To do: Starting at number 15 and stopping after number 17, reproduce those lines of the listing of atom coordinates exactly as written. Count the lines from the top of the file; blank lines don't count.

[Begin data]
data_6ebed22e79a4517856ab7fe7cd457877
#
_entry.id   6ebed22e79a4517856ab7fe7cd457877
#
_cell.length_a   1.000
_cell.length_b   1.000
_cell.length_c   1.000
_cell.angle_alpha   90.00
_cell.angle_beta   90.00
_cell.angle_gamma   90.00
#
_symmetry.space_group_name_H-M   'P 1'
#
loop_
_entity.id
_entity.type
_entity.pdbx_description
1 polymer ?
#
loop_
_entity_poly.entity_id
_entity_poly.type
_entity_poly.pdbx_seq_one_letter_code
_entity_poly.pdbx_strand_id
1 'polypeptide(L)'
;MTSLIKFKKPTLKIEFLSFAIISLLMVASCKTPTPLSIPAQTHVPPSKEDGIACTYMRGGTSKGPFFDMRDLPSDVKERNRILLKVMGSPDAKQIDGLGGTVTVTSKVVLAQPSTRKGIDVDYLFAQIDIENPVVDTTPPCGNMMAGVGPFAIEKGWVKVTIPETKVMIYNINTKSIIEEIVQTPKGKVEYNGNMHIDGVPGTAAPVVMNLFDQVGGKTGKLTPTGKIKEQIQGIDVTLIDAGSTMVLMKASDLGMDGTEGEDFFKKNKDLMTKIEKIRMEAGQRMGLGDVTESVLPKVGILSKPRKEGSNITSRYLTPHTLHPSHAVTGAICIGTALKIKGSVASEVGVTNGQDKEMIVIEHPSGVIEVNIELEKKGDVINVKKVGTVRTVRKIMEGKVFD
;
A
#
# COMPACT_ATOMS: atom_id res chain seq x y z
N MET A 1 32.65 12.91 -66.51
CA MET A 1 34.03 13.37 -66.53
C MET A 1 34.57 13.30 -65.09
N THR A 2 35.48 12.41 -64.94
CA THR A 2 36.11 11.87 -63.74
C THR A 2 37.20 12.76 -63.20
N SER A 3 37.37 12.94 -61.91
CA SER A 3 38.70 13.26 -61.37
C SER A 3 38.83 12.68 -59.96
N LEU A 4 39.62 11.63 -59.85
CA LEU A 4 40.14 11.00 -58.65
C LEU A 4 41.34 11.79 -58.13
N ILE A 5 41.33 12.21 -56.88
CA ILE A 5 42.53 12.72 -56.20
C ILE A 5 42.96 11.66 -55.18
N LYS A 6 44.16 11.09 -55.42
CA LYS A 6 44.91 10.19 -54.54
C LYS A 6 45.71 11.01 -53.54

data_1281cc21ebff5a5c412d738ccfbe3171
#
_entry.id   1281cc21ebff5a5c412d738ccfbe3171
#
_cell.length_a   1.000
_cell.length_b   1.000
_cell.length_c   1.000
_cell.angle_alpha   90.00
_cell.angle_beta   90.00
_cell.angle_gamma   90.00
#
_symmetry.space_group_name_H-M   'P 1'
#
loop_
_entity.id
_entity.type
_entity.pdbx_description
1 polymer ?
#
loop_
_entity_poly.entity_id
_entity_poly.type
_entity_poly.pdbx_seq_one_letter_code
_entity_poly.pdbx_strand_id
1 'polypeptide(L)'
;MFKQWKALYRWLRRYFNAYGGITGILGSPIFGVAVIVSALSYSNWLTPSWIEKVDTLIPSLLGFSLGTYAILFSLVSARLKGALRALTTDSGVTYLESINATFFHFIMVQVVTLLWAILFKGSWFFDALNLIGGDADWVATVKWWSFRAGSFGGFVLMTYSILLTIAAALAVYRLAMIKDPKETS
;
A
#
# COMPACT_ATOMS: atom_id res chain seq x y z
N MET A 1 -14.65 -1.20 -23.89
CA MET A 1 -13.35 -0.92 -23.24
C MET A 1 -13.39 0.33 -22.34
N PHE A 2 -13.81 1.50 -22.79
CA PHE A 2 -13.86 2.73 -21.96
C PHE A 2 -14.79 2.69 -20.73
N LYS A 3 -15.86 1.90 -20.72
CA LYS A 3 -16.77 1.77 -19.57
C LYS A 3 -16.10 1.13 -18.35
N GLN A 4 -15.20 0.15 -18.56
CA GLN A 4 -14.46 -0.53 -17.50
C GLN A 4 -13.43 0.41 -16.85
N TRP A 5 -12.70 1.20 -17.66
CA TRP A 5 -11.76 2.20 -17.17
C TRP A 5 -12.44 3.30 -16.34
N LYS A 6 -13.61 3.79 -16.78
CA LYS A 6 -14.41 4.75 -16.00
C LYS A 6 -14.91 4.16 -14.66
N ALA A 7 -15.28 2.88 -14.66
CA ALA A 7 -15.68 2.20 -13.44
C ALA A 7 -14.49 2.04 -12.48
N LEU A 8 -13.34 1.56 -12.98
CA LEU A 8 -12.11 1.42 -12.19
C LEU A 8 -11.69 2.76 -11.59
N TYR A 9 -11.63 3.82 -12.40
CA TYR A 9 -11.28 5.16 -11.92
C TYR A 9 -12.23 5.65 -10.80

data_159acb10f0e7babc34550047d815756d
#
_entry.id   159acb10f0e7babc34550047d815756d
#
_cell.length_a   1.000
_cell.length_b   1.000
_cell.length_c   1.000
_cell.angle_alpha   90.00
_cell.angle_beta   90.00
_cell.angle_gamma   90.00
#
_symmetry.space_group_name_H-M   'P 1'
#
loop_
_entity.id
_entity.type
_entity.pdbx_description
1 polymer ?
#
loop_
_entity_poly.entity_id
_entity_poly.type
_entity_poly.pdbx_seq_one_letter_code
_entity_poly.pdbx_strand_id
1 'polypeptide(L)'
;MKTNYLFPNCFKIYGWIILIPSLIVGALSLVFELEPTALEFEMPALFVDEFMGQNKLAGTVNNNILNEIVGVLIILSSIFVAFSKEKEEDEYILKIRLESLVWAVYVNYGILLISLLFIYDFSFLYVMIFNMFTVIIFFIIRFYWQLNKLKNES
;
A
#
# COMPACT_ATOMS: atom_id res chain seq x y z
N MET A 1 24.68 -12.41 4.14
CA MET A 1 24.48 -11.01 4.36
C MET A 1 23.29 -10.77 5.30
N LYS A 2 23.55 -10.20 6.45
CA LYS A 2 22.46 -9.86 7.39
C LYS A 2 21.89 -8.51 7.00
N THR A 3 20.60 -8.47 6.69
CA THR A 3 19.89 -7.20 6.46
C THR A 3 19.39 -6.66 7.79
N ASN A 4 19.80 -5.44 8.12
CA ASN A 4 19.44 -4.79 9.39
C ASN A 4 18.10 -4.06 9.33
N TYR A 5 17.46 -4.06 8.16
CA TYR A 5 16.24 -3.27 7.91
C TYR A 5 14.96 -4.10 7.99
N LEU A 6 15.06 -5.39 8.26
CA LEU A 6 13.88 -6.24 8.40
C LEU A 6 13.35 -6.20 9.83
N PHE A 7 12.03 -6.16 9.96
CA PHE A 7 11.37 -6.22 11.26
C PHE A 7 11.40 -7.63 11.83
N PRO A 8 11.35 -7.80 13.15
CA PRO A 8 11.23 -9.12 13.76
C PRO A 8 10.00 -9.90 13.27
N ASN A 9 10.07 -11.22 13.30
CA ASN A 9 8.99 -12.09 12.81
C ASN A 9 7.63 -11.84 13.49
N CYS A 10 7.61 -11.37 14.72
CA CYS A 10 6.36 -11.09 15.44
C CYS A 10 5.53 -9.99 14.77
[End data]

_entity.id
_entity.type
_entity.pdbx_description